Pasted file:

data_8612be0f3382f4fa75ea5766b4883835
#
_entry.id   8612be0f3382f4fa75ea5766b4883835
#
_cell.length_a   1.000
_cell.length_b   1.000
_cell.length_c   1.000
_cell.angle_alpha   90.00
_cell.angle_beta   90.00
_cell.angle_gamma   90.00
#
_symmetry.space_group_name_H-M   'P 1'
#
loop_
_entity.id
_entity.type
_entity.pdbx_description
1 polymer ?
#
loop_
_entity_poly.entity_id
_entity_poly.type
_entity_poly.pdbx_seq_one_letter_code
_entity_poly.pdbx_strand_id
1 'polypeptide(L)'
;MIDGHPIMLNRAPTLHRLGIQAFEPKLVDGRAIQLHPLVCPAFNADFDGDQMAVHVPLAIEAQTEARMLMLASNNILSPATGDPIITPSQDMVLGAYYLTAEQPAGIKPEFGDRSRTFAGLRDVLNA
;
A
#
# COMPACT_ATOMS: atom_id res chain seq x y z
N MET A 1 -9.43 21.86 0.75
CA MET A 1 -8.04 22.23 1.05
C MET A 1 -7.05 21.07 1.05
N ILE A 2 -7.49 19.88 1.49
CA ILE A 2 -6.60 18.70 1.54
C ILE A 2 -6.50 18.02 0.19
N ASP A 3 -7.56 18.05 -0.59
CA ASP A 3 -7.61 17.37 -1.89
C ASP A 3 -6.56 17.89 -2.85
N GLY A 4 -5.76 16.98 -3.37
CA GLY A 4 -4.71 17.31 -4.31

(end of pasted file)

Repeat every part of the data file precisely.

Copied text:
data_8612be0f3382f4fa75ea5766b4883835
#
_entry.id   8612be0f3382f4fa75ea5766b4883835
#
_cell.length_a   1.000
_cell.length_b   1.000
_cell.length_c   1.000
_cell.angle_alpha   90.00
_cell.angle_beta   90.00
_cell.angle_gamma   90.00
#
_symmetry.space_group_name_H-M   'P 1'
#
loop_
_entity.id
_entity.type
_entity.pdbx_description
1 polymer ?
#
loop_
_entity_poly.entity_id
_entity_poly.type
_entity_poly.pdbx_seq_one_letter_code
_entity_poly.pdbx_strand_id
1 'polypeptide(L)'
;MIDGHPIMLNRAPTLHRLGIQAFEPKLVDGRAIQLHPLVCPAFNADFDGDQMAVHVPLAIEAQTEARMLMLASNNILSPATGDPIITPSQDMVLGAYYLTAEQPAGIKPEFGDRSRTFAGLRDVLNA
;
A
#
# COMPACT_ATOMS: atom_id res chain seq x y z
N MET A 1 -9.43 21.86 0.75
CA MET A 1 -8.04 22.23 1.05
C MET A 1 -7.05 21.07 1.05
N ILE A 2 -7.49 19.88 1.49
CA ILE A 2 -6.60 18.70 1.54
C ILE A 2 -6.50 18.02 0.19
N ASP A 3 -7.56 18.05 -0.59
CA ASP A 3 -7.61 17.37 -1.89
C ASP A 3 -6.56 17.89 -2.85
N GLY A 4 -5.76 16.98 -3.37
CA GLY A 4 -4.71 17.31 -4.31